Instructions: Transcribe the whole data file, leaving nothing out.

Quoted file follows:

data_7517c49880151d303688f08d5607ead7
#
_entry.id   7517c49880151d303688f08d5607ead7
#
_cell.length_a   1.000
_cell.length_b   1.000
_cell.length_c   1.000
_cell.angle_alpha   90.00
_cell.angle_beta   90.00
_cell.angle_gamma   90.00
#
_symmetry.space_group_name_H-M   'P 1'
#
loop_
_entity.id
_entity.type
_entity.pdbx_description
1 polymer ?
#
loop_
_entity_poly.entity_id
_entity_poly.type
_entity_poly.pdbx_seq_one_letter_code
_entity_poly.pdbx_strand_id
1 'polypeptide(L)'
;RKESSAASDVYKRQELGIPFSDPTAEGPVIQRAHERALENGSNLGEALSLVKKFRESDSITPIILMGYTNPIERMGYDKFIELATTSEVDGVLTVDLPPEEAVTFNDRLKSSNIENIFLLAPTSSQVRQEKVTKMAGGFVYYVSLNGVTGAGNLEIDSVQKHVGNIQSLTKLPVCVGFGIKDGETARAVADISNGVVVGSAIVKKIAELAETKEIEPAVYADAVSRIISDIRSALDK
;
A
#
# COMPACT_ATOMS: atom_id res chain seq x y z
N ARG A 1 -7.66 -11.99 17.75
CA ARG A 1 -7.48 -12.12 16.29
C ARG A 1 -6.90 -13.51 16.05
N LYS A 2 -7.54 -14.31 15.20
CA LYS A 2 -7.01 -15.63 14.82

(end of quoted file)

data_7517c49880151d303688f08d5607ead7
#
_entry.id   7517c49880151d303688f08d5607ead7
#
_cell.length_a   1.000
_cell.length_b   1.000
_cell.length_c   1.000
_cell.angle_alpha   90.00
_cell.angle_beta   90.00
_cell.angle_gamma   90.00
#
_symmetry.space_group_name_H-M   'P 1'
#
loop_
_entity.id
_entity.type
_entity.pdbx_description
1 polymer ?
#
loop_
_entity_poly.entity_id
_entity_poly.type
_entity_poly.pdbx_seq_one_letter_code
_entity_poly.pdbx_strand_id
1 'polypeptide(L)'
;RKESSAASDVYKRQELGIPFSDPTAEGPVIQRAHERALENGSNLGEALSLVKKFRESDSITPIILMGYTNPIERMGYDKFIELATTSEVDGVLTVDLPPEEAVTFNDRLKSSNIENIFLLAPTSSQVRQEKVTKMAGGFVYYVSLNGVTGAGNLEIDSVQKHVGNIQSLTKLPVCVGFGIKDGETARAVADISNGVVVGSAIVKKIAELAETKEIEPAVYADAVSRIISDIRSALDK
;
A
#
# COMPACT_ATOMS: atom_id res chain seq x y z
N ARG A 1 -7.66 -11.99 17.75
CA ARG A 1 -7.48 -12.12 16.29
C ARG A 1 -6.90 -13.51 16.05
N LYS A 2 -7.54 -14.31 15.20
CA LYS A 2 -7.01 -15.63 14.82